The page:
Tuesday, March 13, 2012

Timed Writing: 3/8/2012


Time: 10 minutes
Source photo: Fence by Katka S.

They discovered the body on the second morning of the first winter fence run. Because the wood plank barrier stretched more than thirty miles over mountains and valleys, running its length for defects and effecting the necessary repairs always took at least three days. Jonathan had never been on a winter fence run before. He was frustrated by how slowly they progressed, as compared to the summer runs. They had to carry more equipment with them in the winter -- tents, heavy sleeping bags, more food and fuel By Jonathan's estimation, they would be out for another four days, assuming no severe fence damage was discovered.

Andrew didn't seem to mind the "more leisurely pace," as he called it. He had been on the fence maintenance crew for most of his fifty years, and he relished the extended outings, rain or shine, wind or snow. There was plenty of snow this time. The pack mules made no complaints, but Jonathan figured they'd just given up on complaining. They certainly couldn't be any happier than he was about spending so much time in the cold.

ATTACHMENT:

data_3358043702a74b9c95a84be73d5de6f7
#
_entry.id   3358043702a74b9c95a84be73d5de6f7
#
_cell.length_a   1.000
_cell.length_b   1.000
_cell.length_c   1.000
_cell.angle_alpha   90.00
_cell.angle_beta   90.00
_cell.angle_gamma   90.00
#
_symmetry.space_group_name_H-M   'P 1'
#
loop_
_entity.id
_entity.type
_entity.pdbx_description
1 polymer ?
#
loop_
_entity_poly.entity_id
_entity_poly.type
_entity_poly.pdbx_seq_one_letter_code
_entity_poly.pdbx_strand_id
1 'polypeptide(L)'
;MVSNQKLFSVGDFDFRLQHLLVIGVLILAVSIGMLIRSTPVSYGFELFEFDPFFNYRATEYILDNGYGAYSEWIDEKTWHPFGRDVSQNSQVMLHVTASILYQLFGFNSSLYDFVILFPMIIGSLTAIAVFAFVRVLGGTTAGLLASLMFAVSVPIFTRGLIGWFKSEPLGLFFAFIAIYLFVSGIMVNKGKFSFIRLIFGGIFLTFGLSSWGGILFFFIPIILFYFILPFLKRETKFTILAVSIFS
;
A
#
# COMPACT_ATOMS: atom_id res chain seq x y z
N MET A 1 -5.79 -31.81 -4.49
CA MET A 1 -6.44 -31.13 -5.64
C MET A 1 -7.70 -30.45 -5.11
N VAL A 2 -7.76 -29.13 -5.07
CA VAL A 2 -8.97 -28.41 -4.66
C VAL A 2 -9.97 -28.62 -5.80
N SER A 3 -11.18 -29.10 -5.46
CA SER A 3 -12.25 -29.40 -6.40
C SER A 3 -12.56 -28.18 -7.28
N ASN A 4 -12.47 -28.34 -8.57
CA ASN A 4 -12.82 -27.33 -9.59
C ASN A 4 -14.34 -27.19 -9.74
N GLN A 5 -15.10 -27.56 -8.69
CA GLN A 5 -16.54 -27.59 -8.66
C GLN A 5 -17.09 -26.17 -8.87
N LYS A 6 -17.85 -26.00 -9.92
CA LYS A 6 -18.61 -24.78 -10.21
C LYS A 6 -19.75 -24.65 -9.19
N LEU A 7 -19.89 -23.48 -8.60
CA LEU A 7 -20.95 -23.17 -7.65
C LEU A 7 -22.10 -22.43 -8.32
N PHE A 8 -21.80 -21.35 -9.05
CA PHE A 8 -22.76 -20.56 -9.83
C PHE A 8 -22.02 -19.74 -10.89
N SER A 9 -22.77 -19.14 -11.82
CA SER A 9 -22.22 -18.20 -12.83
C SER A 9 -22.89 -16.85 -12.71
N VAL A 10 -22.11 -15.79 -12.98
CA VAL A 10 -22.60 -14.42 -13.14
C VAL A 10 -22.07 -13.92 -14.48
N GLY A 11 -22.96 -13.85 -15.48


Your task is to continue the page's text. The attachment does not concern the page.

Jonathan walked a hundred feet from camp to relieve himself before the morning pack-up and move-out. He found a tree beneath which to squat and waited for his bowels to cooperate. His eyes wandered across the snowfield. Occasional rocks and shrubs interrupted the white. Two crows pecking at something a little way down the slope provide the scene's only animation. One of the crows caught hold of something with its beak and tugged it free. It was long, ragged, and blue -- a surprisingly artificial shade of blue.

When Jonathan finished under the tree, he went to investigate the crow's find. They croaked their anger at him as he approached, but they yielded the ground, winging off a dozen yards to watch from a jagged rock. Despite the cold, a faint smell of spoiled meat assaulted Jonathan as he approached the place.

(about my timed writing exercises)

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